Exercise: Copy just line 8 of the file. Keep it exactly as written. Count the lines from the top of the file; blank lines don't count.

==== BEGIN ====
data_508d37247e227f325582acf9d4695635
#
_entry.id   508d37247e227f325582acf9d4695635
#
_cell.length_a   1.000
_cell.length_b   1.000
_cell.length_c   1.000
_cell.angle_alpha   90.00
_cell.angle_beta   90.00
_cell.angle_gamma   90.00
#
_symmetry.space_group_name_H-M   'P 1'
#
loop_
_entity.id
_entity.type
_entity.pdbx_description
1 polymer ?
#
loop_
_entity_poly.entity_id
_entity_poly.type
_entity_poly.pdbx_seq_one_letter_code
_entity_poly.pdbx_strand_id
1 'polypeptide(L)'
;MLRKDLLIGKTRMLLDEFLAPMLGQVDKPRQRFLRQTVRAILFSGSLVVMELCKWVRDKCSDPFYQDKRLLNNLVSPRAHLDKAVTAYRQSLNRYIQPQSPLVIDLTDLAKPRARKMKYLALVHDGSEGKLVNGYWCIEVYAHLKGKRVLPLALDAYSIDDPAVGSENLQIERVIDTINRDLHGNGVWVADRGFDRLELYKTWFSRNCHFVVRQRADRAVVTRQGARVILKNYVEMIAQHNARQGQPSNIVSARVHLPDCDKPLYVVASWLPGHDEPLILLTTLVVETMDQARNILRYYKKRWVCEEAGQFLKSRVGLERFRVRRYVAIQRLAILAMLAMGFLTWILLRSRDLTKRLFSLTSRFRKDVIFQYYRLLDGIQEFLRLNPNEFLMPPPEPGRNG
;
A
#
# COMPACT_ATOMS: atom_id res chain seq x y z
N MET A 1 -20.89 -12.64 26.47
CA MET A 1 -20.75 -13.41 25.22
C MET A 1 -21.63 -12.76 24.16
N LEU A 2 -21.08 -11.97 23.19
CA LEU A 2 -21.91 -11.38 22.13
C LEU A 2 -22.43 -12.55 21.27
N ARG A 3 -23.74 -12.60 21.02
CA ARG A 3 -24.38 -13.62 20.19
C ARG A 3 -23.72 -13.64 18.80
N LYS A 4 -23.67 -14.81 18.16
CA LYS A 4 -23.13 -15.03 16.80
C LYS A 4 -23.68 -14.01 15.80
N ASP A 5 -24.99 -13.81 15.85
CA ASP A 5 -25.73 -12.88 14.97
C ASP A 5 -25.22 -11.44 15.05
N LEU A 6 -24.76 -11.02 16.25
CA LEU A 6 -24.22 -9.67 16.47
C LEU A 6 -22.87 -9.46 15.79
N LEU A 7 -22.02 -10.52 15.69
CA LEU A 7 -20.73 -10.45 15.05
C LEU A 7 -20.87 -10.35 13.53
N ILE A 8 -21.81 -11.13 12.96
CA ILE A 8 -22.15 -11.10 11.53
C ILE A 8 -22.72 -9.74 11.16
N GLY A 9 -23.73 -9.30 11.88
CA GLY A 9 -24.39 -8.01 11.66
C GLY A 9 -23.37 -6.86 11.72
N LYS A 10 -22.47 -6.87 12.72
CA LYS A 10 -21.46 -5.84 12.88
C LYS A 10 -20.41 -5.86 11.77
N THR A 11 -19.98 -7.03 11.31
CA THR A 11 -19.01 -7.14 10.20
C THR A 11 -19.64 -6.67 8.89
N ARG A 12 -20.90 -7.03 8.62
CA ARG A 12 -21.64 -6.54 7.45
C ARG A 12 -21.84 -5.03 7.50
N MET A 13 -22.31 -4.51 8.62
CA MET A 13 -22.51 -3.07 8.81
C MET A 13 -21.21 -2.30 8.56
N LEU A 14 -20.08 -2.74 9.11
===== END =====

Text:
_cell.angle_alpha   90.00